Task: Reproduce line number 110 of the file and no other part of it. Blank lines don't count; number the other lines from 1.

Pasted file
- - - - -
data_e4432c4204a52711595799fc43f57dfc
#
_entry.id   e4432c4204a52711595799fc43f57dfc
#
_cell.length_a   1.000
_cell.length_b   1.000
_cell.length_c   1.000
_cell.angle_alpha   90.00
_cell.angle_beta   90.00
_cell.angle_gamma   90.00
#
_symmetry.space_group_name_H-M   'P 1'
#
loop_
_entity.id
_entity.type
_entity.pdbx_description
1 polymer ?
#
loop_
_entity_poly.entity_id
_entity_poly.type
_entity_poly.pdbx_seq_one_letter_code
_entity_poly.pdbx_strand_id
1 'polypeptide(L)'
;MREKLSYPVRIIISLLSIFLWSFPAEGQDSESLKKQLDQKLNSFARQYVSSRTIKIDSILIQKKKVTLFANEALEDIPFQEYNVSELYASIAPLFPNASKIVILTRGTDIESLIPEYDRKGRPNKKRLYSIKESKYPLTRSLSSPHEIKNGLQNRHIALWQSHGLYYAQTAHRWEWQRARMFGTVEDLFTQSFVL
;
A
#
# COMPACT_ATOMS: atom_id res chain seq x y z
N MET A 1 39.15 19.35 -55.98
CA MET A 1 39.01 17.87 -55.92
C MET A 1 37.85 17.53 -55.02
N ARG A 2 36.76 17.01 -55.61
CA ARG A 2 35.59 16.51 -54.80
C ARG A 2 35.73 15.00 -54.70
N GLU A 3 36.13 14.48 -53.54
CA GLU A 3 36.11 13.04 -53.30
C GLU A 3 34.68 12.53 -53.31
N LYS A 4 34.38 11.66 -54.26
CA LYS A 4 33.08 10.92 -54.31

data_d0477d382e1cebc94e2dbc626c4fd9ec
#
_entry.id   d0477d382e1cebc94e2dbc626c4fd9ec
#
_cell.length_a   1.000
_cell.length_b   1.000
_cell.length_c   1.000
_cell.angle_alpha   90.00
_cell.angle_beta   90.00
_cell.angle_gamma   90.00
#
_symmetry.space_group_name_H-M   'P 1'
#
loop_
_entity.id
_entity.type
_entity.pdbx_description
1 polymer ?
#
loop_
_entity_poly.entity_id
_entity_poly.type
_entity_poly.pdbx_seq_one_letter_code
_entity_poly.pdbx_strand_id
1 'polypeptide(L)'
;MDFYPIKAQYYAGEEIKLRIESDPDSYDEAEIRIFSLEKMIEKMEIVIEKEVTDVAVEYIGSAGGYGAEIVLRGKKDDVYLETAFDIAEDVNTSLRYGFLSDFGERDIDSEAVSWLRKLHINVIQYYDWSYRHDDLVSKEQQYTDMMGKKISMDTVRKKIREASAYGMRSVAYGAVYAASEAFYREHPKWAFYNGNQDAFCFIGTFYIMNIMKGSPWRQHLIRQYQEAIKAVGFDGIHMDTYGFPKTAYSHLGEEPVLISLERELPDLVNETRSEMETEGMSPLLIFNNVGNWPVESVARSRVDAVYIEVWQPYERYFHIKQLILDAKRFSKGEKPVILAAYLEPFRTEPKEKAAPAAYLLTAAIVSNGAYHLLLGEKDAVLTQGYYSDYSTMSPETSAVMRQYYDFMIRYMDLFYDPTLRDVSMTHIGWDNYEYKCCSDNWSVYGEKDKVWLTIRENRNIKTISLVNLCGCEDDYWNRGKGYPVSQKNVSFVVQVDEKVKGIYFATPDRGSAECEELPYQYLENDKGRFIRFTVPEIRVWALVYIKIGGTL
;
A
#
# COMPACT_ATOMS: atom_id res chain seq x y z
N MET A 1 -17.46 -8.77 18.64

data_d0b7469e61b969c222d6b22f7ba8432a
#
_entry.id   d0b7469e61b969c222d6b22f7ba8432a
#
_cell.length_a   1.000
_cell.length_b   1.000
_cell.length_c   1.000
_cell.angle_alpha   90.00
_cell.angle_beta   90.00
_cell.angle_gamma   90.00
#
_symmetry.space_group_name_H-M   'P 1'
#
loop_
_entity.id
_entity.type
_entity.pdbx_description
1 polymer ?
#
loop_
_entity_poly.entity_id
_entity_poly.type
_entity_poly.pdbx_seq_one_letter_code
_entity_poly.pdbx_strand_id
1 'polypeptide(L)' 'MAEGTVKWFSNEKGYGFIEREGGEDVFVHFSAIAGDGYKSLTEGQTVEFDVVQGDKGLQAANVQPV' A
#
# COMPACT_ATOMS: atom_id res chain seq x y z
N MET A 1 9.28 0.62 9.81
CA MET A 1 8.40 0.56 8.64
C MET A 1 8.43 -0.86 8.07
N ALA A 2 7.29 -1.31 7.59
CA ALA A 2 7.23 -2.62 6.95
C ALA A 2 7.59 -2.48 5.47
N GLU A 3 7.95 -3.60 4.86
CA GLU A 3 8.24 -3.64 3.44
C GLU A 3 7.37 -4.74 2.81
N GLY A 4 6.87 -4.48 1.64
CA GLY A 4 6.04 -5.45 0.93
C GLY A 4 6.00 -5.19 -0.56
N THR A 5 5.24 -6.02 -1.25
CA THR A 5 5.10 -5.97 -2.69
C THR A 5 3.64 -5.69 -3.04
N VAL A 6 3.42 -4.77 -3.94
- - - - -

CA GLY A 4 6.04 -5.45 0.93